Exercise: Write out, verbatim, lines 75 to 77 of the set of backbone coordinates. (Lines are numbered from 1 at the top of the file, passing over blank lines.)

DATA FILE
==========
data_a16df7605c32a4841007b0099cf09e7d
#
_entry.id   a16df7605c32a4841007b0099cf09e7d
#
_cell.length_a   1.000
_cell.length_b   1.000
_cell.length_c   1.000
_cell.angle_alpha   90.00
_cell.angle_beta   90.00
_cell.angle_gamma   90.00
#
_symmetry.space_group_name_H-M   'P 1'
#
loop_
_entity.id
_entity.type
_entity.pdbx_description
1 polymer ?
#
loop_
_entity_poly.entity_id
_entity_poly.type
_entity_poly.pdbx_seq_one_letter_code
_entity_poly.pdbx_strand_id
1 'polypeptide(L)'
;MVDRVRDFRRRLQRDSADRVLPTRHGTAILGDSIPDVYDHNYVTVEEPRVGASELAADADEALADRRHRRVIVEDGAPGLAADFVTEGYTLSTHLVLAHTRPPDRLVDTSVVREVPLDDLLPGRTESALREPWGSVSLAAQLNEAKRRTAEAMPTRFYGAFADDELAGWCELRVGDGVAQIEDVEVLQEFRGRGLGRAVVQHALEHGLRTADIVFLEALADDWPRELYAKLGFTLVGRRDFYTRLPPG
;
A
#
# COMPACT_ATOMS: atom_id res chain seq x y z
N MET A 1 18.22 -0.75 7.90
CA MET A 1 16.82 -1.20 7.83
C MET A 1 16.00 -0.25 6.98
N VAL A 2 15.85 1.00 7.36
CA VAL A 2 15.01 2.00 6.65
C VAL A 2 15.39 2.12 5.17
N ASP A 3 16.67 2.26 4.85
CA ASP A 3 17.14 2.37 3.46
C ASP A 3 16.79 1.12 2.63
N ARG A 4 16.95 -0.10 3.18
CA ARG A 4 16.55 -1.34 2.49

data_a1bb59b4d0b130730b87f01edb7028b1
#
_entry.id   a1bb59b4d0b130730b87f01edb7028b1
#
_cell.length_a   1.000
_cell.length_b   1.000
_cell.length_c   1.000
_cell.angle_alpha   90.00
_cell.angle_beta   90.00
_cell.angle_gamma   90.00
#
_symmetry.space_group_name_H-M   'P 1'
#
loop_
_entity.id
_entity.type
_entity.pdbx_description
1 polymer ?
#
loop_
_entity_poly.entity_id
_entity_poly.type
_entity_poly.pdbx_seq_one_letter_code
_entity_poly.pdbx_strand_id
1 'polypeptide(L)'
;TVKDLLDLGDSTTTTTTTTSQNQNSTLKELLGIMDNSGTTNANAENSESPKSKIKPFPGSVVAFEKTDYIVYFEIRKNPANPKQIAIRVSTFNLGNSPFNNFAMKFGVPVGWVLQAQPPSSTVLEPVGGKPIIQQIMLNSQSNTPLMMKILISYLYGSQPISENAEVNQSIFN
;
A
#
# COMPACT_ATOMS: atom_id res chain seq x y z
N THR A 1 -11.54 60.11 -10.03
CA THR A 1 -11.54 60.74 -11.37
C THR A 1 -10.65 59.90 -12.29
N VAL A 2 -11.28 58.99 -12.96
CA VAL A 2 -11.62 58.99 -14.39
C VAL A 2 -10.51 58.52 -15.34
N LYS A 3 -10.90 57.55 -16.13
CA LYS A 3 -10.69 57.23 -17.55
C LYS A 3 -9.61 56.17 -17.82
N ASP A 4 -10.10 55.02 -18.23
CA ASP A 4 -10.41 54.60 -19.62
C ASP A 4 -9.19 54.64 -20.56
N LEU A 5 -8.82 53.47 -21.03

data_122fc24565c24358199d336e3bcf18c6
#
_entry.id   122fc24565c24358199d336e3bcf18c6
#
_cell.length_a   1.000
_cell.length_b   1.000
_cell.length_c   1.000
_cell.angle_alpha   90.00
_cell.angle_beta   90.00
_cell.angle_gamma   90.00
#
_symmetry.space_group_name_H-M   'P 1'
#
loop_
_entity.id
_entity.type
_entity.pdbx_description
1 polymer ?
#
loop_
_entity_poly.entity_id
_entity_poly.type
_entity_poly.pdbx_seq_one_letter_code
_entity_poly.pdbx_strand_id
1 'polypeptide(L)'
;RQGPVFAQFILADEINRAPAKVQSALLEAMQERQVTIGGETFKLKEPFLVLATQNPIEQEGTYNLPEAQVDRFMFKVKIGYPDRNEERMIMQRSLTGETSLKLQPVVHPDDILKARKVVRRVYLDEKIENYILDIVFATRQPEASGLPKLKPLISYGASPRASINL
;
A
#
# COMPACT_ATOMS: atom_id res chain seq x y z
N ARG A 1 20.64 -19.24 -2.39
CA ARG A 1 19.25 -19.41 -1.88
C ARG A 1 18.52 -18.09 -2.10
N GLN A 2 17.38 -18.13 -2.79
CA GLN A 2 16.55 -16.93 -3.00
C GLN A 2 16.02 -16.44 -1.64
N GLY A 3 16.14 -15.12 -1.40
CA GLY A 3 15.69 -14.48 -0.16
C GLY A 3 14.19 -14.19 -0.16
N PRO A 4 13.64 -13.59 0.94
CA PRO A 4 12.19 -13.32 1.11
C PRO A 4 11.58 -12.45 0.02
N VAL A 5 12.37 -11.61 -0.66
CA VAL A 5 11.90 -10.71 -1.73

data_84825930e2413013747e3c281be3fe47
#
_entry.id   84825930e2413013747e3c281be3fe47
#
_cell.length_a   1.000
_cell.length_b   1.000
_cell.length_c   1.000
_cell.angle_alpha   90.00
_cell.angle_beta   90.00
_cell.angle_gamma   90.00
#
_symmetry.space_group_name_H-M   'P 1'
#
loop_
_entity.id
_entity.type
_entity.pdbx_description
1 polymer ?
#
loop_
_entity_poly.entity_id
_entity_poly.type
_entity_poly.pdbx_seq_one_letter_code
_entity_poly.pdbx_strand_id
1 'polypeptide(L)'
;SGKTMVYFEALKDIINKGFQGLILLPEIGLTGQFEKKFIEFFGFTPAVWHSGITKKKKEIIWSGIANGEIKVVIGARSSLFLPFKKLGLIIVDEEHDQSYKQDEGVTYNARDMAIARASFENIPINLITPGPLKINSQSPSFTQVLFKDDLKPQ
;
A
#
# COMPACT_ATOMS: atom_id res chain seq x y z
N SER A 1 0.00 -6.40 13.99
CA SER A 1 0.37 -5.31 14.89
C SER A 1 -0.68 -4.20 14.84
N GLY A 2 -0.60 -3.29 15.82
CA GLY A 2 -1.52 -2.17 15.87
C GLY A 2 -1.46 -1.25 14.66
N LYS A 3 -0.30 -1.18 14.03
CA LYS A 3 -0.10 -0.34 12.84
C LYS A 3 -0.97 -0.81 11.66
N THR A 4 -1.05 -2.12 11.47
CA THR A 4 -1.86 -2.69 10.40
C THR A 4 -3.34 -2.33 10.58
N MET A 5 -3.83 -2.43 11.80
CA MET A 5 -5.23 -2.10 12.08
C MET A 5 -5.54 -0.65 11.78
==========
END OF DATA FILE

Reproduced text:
N VAL A 2 -11.28 58.99 -12.96
CA VAL A 2 -11.62 58.99 -14.39
C VAL A 2 -10.51 58.52 -15.34